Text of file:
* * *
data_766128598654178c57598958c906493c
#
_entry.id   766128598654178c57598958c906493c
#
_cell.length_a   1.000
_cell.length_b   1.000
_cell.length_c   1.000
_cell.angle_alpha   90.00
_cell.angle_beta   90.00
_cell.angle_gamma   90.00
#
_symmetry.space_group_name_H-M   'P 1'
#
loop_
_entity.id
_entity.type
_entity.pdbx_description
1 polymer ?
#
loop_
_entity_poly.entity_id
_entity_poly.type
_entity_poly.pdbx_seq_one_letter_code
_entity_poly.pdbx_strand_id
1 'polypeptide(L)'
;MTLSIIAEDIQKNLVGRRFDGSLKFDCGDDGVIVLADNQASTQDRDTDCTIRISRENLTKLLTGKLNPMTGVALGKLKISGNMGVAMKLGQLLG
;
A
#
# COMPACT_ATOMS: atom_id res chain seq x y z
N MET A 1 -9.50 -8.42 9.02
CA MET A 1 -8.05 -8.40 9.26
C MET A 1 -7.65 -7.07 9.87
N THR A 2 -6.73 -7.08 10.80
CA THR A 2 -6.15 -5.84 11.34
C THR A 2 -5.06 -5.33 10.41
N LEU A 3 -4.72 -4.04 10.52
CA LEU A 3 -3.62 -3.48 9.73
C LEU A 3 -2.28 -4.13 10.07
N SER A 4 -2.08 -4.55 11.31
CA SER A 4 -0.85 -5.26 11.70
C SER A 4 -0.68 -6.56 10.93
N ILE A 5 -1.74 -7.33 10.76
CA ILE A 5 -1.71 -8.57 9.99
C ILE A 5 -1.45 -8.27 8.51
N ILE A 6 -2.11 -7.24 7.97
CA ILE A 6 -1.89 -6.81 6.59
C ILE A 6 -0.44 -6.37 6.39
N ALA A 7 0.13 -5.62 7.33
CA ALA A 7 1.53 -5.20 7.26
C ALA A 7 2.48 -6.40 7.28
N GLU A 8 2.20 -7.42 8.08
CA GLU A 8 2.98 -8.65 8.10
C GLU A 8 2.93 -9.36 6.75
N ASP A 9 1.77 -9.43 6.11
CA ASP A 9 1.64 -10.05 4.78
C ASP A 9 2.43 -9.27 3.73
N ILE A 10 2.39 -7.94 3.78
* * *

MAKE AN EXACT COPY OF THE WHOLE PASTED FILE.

data_766128598654178c57598958c906493c
#
_entry.id   766128598654178c57598958c906493c
#
_cell.length_a   1.000
_cell.length_b   1.000
_cell.length_c   1.000
_cell.angle_alpha   90.00
_cell.angle_beta   90.00
_cell.angle_gamma   90.00
#
_symmetry.space_group_name_H-M   'P 1'
#
loop_
_entity.id
_entity.type
_entity.pdbx_description
1 polymer ?
#
loop_
_entity_poly.entity_id
_entity_poly.type
_entity_poly.pdbx_seq_one_letter_code
_entity_poly.pdbx_strand_id
1 'polypeptide(L)'
;MTLSIIAEDIQKNLVGRRFDGSLKFDCGDDGVIVLADNQASTQDRDTDCTIRISRENLTKLLTGKLNPMTGVALGKLKISGNMGVAMKLGQLLG
;
A
#
# COMPACT_ATOMS: atom_id res chain seq x y z
N MET A 1 -9.50 -8.42 9.02
CA MET A 1 -8.05 -8.40 9.26
C MET A 1 -7.65 -7.07 9.87
N THR A 2 -6.73 -7.08 10.80
CA THR A 2 -6.15 -5.84 11.34
C THR A 2 -5.06 -5.33 10.41
N LEU A 3 -4.72 -4.04 10.52
CA LEU A 3 -3.62 -3.48 9.73
C LEU A 3 -2.28 -4.13 10.07
N SER A 4 -2.08 -4.55 11.31
CA SER A 4 -0.85 -5.26 11.70
C SER A 4 -0.68 -6.56 10.93
N ILE A 5 -1.74 -7.33 10.76
CA ILE A 5 -1.71 -8.57 9.99
C ILE A 5 -1.45 -8.27 8.51
N ILE A 6 -2.11 -7.24 7.97
CA ILE A 6 -1.89 -6.81 6.59
C ILE A 6 -0.44 -6.37 6.39
N ALA A 7 0.13 -5.62 7.33
CA ALA A 7 1.53 -5.20 7.26
C ALA A 7 2.48 -6.40 7.28
N GLU A 8 2.20 -7.42 8.08
CA GLU A 8 2.98 -8.65 8.10
C GLU A 8 2.93 -9.36 6.75
N ASP A 9 1.77 -9.43 6.11
CA ASP A 9 1.64 -10.05 4.78
C ASP A 9 2.43 -9.27 3.73
N ILE A 10 2.39 -7.94 3.78